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You searched for: Content Type Working Paper Remove constraint Content Type: Working Paper Publishing Institution The Brookings Institution Remove constraint Publishing Institution: The Brookings Institution Topic International Relations Remove constraint Topic: International Relations
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  • Author: Jeffrey Bader
  • Publication Date: 03-2016
  • Content Type: Working Paper
  • Institution: The Brookings Institution
  • Abstract: Serious people understand that the manner in which the United States deals with China will be a critical, if not the critical, overseas chal- lenge for the United States in the 21st century. China will likely be the largest economy in the world within one or two decades; the second or third strongest military soon, if not already; and competitive with the United States and Europe in global economic, and perhaps political and cultural, influence in some regions. China is ruled by a Communist Par- ty resistant to political liberalization at home and wedded to nationalist rhetoric and behavior in dealing with its neighborhood, enhancing the chances for rivalry with the United States. For those students of history who see conflict as the likely outcome when ris- ing powers encounter dominant powers, these are precursors of a dark future. How should we deal with China? What policy framework best optimizes our interests, which are multiple and not always consistent with each oth- er? Americans are in the midst of an ongoing presidential campaign that, in a better world, would be asking and answering such questions, but this is not such a campaign.
  • Topic: International Relations, Foreign Policy, International Political Economy
  • Political Geography: China, America
  • Author: Hakan Altinay
  • Publication Date: 03-2010
  • Content Type: Working Paper
  • Institution: The Brookings Institution
  • Abstract: “Civics” often refers to the familiar constellation of rights and responsibilities emanating from citizenship in a nation-state. But what about global civics? Would this be feasible—or even desirable?
  • Topic: International Relations, Civil Society, Economics, International Cooperation
  • Author: Hakan Altinay
  • Publication Date: 04-2010
  • Content Type: Working Paper
  • Institution: The Brookings Institution
  • Abstract: Worldwide, there has been a recent increase in expressions of cynicism. We are reminded that all power is hard power, and that being loved or respected is no substitute for being feared. The great power game of nations always continues, we are forewarned, even when a higher goal or rhetoric is evoked. Superpowers are selfish, arbitrary, and dangerous nations, and they should not be embarrassed to be so and not feel constrained by international legitimacy and laws. We are cautioned against assuming that the rise of the world's emerging powers is doing anything to the status of United States as the sole superpower. Naturally, it would be a folly to think that global public opinion is in effect a “second superpower,” or even a crucial factor. Such concerns are the Lilliputians binding an unsuspecting Gulliver. Anyone harboring naïve views needs to be told that good intentions are at best a distraction and a nuisance, and at worst a recipe for disaster, given their imprudence. Cynics prefer to be unconcerned about the achievements of transnational normative action, such as abolishing the slave trade or establishing the International Criminal Court.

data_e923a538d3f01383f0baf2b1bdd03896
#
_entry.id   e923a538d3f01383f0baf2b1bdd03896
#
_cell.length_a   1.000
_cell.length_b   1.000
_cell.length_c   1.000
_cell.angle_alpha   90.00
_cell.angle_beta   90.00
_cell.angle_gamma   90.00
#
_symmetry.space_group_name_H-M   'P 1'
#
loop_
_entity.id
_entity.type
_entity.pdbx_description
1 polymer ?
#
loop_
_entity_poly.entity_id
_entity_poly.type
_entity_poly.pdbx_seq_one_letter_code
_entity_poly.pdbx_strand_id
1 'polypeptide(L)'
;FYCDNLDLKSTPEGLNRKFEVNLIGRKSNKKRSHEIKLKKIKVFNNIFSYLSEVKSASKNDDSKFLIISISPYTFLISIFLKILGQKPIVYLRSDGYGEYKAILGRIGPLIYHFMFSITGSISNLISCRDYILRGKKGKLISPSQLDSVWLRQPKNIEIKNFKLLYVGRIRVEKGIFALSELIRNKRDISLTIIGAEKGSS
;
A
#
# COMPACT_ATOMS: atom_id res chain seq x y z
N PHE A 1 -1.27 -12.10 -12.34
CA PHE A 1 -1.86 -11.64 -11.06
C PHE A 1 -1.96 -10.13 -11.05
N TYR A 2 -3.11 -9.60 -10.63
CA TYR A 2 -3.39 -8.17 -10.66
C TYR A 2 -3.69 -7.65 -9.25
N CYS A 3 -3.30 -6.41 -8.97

• Topic: International Relations, Emerging Markets, Governance
  • Political Geography: Russia, China, India, Brazil
  • Author: Lael Brainard, Vinca LaFleur
  • Publication Date: 02-2008
  • Content Type: Working Paper
  • Institution: The Brookings Institution
  • Abstract: The international development community as we have known it for sixty years is undergoing an extreme makeover. If its roots go back to the Marshall Plan and the founding of the Bretton Woods institutions, its modern incarnation has branched both up and out— dramatically altering the landscape of humanity's efforts to alleviate poverty.
  • Topic: International Relations, Development, Poverty
  • Political Geography: United States
  • Author: Shulong Chu
  • Publication Date: 01-2008
  • Content Type: Working Paper
  • Institution: The Brookings Institution
  • Abstract: China, Japan, and the United States are the most important powers in Asia now and for the future. The relationships among them are the foundation of international relations, peace, and stability in East Asia, but may also become the major source of strategic conflict in the region. What Asia is now and will become in future decades depends very much on the three countries and their relationships.
  • Topic: International Relations, Diplomacy